|'Belle de Boskoop' apples|
There are two ingredients that traditionally mark the season of mists in France: the first are rouged apples from the fields of Normandy, and the other are ceps, boletus edulis mushrooms, from the forests and woods.
Ceps look like the archetypal cartoon mushroom. Their tubby little stalks, topped with a cappuccino hat, make you want to prod them in the tummy like the Pilsbury Dough Man. This cuteness, that in Italy has earned them the name of ‘porcini’ or ‘little pigs’, belies a flavour that makes them rightly prized for eating, with a price tag to match.
Ceps smell of the earth in which they grow, or does the earth in which they grow, smell of cep? I am not quite sure. Delicious raw, they have a much more stringy consistency than white or brown cap mushrooms more like the centre of a freshly baked baguette than a mushroom. Their extraordinary flavour is scented with hints of ripe orchard apple and walnut, and leaves the aroma of freshly polished mahogany in your nose.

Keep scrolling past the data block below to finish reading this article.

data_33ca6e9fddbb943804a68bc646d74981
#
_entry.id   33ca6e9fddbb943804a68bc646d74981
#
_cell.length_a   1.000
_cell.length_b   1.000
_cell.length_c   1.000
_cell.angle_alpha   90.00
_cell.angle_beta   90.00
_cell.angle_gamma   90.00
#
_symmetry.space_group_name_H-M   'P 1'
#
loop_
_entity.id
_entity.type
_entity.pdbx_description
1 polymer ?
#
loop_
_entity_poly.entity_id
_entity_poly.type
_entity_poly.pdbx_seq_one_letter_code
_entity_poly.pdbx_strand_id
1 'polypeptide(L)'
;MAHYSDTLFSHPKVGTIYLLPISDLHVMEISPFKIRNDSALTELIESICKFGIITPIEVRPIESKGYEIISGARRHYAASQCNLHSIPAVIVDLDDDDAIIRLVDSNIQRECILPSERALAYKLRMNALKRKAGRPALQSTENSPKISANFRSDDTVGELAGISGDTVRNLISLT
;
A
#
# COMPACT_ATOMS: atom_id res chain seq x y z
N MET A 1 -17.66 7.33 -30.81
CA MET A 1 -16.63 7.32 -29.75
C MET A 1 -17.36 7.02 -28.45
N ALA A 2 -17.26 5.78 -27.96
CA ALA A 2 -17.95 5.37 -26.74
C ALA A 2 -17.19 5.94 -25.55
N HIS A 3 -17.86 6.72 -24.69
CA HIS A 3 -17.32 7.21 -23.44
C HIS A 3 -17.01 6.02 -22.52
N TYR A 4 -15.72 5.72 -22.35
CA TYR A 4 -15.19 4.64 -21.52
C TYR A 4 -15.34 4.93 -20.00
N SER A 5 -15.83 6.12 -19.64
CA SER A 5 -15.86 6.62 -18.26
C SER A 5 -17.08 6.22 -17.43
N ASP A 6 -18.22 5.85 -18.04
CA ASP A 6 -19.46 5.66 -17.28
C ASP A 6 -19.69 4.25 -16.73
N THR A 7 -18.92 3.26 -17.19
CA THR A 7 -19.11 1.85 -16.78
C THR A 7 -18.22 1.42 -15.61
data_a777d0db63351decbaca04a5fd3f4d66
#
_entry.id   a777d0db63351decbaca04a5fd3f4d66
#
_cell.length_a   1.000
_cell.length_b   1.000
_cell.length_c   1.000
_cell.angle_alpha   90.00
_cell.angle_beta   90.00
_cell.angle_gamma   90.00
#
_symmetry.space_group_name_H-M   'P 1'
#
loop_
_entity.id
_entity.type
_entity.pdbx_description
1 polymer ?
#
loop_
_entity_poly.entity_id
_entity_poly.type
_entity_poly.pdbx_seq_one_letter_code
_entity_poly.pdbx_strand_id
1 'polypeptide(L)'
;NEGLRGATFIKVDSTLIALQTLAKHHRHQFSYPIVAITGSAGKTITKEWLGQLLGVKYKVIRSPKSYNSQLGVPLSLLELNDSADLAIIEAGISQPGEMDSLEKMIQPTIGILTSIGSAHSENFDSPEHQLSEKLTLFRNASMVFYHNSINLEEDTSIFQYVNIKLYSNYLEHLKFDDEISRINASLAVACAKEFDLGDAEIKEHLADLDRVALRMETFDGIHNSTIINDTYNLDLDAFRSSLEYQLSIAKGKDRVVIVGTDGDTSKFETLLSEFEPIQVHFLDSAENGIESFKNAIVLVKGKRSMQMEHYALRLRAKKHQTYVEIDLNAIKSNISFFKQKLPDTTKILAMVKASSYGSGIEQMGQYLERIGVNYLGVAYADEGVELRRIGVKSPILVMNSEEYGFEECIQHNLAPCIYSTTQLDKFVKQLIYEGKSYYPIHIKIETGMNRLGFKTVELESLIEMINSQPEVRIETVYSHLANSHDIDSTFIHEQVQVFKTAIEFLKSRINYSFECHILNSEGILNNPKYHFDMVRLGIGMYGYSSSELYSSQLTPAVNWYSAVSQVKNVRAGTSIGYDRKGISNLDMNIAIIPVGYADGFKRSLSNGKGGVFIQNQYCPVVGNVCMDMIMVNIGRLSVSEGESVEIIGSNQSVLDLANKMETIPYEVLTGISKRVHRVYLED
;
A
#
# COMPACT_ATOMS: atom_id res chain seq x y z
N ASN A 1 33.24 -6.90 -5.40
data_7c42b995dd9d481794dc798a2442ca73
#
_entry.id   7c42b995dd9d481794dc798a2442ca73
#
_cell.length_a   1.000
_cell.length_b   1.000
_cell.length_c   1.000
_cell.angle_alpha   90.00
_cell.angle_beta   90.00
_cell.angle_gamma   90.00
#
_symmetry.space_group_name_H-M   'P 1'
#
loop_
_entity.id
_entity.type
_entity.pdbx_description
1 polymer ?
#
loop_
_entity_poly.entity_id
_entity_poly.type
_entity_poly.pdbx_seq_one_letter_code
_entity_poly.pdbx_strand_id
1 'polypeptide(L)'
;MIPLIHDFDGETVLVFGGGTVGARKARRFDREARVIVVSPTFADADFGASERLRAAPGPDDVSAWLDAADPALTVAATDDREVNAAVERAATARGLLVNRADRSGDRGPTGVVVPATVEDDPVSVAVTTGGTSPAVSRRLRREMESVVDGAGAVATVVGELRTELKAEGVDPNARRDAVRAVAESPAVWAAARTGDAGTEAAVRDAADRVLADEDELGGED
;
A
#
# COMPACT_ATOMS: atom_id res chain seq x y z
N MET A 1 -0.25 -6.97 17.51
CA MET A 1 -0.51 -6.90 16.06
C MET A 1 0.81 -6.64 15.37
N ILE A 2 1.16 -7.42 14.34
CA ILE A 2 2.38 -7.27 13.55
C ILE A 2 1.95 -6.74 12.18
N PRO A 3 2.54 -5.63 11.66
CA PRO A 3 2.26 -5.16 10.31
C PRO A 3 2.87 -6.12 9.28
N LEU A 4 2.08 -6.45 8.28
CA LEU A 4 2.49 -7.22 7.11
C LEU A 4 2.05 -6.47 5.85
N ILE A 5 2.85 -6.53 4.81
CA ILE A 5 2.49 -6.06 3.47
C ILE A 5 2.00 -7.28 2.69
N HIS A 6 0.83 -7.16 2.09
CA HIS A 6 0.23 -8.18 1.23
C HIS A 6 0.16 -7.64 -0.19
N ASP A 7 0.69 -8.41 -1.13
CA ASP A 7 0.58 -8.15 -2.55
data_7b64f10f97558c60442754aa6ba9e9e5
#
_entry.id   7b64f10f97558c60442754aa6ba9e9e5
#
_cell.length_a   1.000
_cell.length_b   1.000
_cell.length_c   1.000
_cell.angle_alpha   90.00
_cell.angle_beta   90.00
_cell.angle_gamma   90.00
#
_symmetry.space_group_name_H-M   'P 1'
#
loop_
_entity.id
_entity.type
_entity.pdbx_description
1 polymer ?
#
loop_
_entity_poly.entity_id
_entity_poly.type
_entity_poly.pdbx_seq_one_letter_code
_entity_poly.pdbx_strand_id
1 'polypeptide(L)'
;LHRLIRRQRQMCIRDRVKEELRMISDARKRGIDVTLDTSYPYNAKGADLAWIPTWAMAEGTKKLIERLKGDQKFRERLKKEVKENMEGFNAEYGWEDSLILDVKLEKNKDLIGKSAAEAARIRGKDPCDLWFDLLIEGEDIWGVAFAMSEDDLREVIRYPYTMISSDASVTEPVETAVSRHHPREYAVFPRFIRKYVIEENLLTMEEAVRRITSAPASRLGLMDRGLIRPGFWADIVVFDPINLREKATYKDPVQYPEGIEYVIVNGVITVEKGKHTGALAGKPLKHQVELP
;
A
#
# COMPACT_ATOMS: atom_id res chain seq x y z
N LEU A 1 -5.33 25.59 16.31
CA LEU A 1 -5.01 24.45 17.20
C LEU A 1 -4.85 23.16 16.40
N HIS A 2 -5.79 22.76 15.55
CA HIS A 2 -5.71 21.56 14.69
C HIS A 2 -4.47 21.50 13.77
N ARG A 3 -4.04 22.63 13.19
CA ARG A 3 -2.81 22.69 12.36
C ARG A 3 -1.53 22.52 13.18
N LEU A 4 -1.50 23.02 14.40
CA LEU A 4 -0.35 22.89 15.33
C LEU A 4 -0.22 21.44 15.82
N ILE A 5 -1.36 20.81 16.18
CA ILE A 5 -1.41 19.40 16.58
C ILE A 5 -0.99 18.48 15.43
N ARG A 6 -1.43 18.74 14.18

Cooking completely changes the texture and flavour of the cep. Allow them, diced, to gently sigh in a hip bath of butter until lightly browned, and you have something that resembles creamy scallops. Serve on a slice of toasted bread doused in olive oil and you have the perfect autumn comfort food. Who needs cheese on toast?